How to make a 360 Animated Short Film
360-degree videos are a hugely underrated niche on YouTube, to the point that most users of the social media platform are unaware that the functionality even exists. My channel, Studio Capon, has tens of thousands of subscribers with millions of views, and 360-degree animated content is what we specialize in.
When we first started down this path, there was no guide on how to go about making this kind of content. Thanks to exploring the tools made by Adobe, plugins from companies like Mettle, and 3D tools like Maxon C4D, we can now create these videos in a fraction of the time it took when we first started.
Research: With every new project, you will need to conceptualize what you are making. Our videos tend to lean towards recreating retro video games as inspiration for this new medium. So, we will either need a script of the story or base footage of the game to simulate. There are plenty of video game channels that post footage of them playing these games, which can easily be downloaded as reference material. If you want to know how to write a 360-degree video script focusing on a story, here is a video tutorial on how to do that.
Planning: Whenever I go into the planning phase for my 360-degree animated video game-themed shorts, I start by making a list of all the models, animations, and VFX that will need to go into the project. Once I have this list fleshed out, I can determine how long the rest of the project will take to complete.
Modeling and Texturing: Next to animation and rendering, creating 3D models is the most time-consuming aspect of these projects. I like to use Maxon Cinema 4D to create my environments, character models, and vehicles. With the help of Adobe Mixamo, I can quickly rig my character models to be animated. Mixamo is a program that is available with a Creative Cloud subscription. Mixamo also has a full library of pre-animated templates for bipedal characters.
Audio and Music: Audio is the one aspect of these kinds of projects I like to outsource. I have a list of select voiceover talent and composers I call for audio services. This makes the most sense to me since I’m not an audio engineer.
Animation: Following the patterns, timing, and movements presented in video game footage, I can quickly get the timing down for how models should move, down to the frame. If I didn't have these kinds of references available I would record myself acting out the scenes to use as reference footage.
Rendering: Depending on the quality of your video, this can take weeks or even months if you are working with 3D scenes. Our Pac-Man video took 9 MONTHS to render. When you are exporting 360-degree videos, you are exporting PNG sequences at 4k-8k resolution with 60 frames per second. We export as a PNG sequence first because the files can be so large that computers regularly run out of room on your hard drive. If the project crashes before your video exports fully, you could lose all the time you spent rendering, but if you are exporting as a PNG sequence, you will only have to render after the last frame that finished.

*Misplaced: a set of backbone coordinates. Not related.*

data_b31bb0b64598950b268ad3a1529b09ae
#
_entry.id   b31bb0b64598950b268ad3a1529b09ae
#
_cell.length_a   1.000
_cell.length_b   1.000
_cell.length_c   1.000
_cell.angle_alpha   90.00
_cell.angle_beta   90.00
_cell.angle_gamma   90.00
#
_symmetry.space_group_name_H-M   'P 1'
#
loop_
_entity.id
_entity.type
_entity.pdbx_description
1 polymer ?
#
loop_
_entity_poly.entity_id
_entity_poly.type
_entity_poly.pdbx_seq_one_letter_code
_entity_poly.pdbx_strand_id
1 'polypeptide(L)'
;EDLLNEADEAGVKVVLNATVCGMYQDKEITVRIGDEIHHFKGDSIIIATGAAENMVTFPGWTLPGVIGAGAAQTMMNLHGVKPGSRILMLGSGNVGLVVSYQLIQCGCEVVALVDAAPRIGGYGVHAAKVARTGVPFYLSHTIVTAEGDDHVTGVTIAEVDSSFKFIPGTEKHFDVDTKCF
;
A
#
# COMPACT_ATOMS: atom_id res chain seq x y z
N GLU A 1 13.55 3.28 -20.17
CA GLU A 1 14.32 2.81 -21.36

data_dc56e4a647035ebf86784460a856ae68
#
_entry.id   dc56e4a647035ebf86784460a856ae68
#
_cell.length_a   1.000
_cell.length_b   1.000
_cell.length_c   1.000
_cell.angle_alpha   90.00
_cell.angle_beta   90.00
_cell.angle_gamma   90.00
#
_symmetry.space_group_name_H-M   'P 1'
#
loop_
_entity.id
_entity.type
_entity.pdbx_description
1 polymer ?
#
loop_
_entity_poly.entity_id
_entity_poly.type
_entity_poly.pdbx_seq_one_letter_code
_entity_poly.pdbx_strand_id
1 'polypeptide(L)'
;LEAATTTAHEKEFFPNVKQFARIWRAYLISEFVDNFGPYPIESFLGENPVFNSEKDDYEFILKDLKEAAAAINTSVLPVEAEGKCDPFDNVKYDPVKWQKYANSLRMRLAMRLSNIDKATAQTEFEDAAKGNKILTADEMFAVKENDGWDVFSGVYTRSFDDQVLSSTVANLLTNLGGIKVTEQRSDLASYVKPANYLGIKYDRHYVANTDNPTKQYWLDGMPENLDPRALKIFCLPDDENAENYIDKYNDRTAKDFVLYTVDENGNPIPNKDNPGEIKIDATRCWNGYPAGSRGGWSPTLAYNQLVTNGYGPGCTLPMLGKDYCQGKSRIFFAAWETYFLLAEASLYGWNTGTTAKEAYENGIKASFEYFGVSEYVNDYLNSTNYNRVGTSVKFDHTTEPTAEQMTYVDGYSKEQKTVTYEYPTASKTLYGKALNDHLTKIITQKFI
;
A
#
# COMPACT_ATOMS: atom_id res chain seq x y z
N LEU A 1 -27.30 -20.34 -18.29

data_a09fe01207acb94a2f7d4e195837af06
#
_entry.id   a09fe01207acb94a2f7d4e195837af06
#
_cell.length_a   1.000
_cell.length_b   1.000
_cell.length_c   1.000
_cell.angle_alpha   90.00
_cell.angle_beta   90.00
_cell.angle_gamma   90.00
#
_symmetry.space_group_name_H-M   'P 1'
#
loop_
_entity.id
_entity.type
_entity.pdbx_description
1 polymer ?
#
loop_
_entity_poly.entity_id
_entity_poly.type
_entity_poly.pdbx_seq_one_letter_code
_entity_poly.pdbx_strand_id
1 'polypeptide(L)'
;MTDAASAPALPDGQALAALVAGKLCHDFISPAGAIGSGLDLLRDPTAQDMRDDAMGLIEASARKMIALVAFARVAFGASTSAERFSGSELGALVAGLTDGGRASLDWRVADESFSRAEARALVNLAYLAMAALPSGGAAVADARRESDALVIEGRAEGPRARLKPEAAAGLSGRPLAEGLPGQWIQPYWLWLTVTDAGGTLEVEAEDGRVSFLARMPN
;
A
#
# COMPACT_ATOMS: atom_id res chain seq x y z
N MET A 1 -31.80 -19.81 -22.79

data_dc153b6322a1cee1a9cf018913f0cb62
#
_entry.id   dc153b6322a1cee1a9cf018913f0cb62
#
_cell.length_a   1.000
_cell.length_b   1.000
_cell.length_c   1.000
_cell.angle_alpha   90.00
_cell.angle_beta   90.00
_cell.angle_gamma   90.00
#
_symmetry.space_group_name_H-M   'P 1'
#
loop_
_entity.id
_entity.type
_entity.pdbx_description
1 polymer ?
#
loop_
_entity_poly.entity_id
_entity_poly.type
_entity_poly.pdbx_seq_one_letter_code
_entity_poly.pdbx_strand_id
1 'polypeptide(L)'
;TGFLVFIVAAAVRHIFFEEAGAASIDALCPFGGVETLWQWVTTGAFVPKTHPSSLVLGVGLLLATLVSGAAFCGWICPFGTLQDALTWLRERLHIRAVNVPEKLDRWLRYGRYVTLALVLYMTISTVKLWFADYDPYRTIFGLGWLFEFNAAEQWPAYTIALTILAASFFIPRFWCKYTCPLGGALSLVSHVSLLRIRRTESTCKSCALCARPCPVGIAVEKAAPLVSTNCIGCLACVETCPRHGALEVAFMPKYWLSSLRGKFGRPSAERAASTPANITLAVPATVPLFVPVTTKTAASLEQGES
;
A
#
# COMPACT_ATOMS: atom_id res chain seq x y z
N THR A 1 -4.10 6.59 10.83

Upload to YouTube: After compiling the PNG sequence, applying VFX, and adding audio, I export it as a YouTube-ready 360-degree video file (MP4). These files often take a while to upload, and then you have to wait for YouTube’s system to process them.
Thumbnail and SEO: Don’t forget to add a catchy thumbnail and useful description full of related keywords for SEO purposes. With a thumbnail that is nicely designed, it will help you with your click-through rate. When the YouTube algorithm picks up that people are clicking on your video, it will start to boost the ranking. When the video has the proper metadata by analyzing keywords and your description, it will figure out who to show your video to, allowing it to be seen.
Distribution: This seems to be the final step that so many creators miss. Once your video is done, share it with your network on all social media platforms, groups, and friends who may be interested in the content. You should spend around three hours creating content around your animated short, maybe more if you can contact outlets to pick up the video.
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